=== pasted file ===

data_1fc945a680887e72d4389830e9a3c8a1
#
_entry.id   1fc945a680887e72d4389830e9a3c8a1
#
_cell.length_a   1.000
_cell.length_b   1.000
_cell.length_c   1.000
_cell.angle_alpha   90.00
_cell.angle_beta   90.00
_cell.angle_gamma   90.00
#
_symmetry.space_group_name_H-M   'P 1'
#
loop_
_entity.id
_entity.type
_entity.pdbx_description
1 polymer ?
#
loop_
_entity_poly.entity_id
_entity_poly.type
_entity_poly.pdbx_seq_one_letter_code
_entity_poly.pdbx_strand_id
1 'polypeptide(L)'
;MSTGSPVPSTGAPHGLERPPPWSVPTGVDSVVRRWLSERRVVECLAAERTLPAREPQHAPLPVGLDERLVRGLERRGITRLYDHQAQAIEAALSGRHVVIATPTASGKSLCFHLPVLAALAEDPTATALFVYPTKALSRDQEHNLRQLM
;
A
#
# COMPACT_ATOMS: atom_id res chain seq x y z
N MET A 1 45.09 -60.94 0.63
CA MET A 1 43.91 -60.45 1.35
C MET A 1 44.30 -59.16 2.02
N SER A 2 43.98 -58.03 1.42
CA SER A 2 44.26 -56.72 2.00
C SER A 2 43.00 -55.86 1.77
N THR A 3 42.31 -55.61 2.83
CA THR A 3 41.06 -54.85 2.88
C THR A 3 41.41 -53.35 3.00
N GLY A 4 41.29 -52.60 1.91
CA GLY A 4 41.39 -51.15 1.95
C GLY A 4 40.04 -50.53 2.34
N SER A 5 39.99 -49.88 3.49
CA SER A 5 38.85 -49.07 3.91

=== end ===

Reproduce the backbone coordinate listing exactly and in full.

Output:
data_1fc945a680887e72d4389830e9a3c8a1
#
_entry.id   1fc945a680887e72d4389830e9a3c8a1
#
_cell.length_a   1.000
_cell.length_b   1.000
_cell.length_c   1.000
_cell.angle_alpha   90.00
_cell.angle_beta   90.00
_cell.angle_gamma   90.00
#
_symmetry.space_group_name_H-M   'P 1'
#
loop_
_entity.id
_entity.type
_entity.pdbx_description
1 polymer ?
#
loop_
_entity_poly.entity_id
_entity_poly.type
_entity_poly.pdbx_seq_one_letter_code
_entity_poly.pdbx_strand_id
1 'polypeptide(L)'
;MSTGSPVPSTGAPHGLERPPPWSVPTGVDSVVRRWLSERRVVECLAAERTLPAREPQHAPLPVGLDERLVRGLERRGITRLYDHQAQAIEAALSGRHVVIATPTASGKSLCFHLPVLAALAEDPTATALFVYPTKALSRDQEHNLRQLM
;
A
#
# COMPACT_ATOMS: atom_id res chain seq x y z
N MET A 1 45.09 -60.94 0.63
CA MET A 1 43.91 -60.45 1.35
C MET A 1 44.30 -59.16 2.02
N SER A 2 43.98 -58.03 1.42
CA SER A 2 44.26 -56.72 2.00
C SER A 2 43.00 -55.86 1.77
N THR A 3 42.31 -55.61 2.83
CA THR A 3 41.06 -54.85 2.88
C THR A 3 41.41 -53.35 3.00
N GLY A 4 41.29 -52.60 1.91
CA GLY A 4 41.39 -51.15 1.95
C GLY A 4 40.04 -50.53 2.34
N SER A 5 39.99 -49.88 3.49
CA SER A 5 38.85 -49.07 3.91